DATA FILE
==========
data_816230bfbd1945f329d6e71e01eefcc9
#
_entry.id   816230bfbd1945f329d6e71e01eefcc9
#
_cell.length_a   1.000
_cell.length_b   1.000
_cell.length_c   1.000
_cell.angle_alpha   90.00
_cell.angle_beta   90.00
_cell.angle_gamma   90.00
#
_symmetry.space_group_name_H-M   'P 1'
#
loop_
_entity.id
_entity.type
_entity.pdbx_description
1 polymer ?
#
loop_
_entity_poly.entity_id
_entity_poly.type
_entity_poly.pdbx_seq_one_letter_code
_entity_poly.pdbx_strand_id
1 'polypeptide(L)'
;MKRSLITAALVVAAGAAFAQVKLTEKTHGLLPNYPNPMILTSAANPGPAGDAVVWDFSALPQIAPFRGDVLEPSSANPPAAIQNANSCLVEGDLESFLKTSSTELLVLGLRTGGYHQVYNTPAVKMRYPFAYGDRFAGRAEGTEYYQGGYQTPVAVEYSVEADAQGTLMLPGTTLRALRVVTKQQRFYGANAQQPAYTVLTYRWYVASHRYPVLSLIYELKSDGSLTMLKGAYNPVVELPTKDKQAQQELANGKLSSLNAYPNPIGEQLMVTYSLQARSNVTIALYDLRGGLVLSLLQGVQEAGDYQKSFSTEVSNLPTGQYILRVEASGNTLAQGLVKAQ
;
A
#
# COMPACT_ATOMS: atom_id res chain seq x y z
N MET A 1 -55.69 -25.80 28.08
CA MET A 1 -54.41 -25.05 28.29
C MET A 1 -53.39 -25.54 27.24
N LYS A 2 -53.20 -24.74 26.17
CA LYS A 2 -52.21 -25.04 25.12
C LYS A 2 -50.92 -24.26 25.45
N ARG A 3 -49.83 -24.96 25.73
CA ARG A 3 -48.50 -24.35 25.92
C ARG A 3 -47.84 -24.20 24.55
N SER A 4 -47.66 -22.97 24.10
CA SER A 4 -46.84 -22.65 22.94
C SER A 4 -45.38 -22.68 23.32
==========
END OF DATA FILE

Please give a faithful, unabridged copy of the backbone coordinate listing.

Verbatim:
data_816230bfbd1945f329d6e71e01eefcc9
#
_entry.id   816230bfbd1945f329d6e71e01eefcc9
#
_cell.length_a   1.000
_cell.length_b   1.000
_cell.length_c   1.000
_cell.angle_alpha   90.00
_cell.angle_beta   90.00
_cell.angle_gamma   90.00
#
_symmetry.space_group_name_H-M   'P 1'
#
loop_
_entity.id
_entity.type
_entity.pdbx_description
1 polymer ?
#
loop_
_entity_poly.entity_id
_entity_poly.type
_entity_poly.pdbx_seq_one_letter_code
_entity_poly.pdbx_strand_id
1 'polypeptide(L)'
;MKRSLITAALVVAAGAAFAQVKLTEKTHGLLPNYPNPMILTSAANPGPAGDAVVWDFSALPQIAPFRGDVLEPSSANPPAAIQNANSCLVEGDLESFLKTSSTELLVLGLRTGGYHQVYNTPAVKMRYPFAYGDRFAGRAEGTEYYQGGYQTPVAVEYSVEADAQGTLMLPGTTLRALRVVTKQQRFYGANAQQPAYTVLTYRWYVASHRYPVLSLIYELKSDGSLTMLKGAYNPVVELPTKDKQAQQELANGKLSSLNAYPNPIGEQLMVTYSLQARSNVTIALYDLRGGLVLSLLQGVQEAGDYQKSFSTEVSNLPTGQYILRVEASGNTLAQGLVKAQ
;
A
#
# COMPACT_ATOMS: atom_id res chain seq x y z
N MET A 1 -55.69 -25.80 28.08
CA MET A 1 -54.41 -25.05 28.29
C MET A 1 -53.39 -25.54 27.24
N LYS A 2 -53.20 -24.74 26.17
CA LYS A 2 -52.21 -25.04 25.12
C LYS A 2 -50.92 -24.26 25.45
N ARG A 3 -49.83 -24.96 25.73
CA ARG A 3 -48.50 -24.35 25.92
C ARG A 3 -47.84 -24.20 24.55
N SER A 4 -47.66 -22.97 24.10
CA SER A 4 -46.84 -22.65 22.94
C SER A 4 -45.38 -22.68 23.32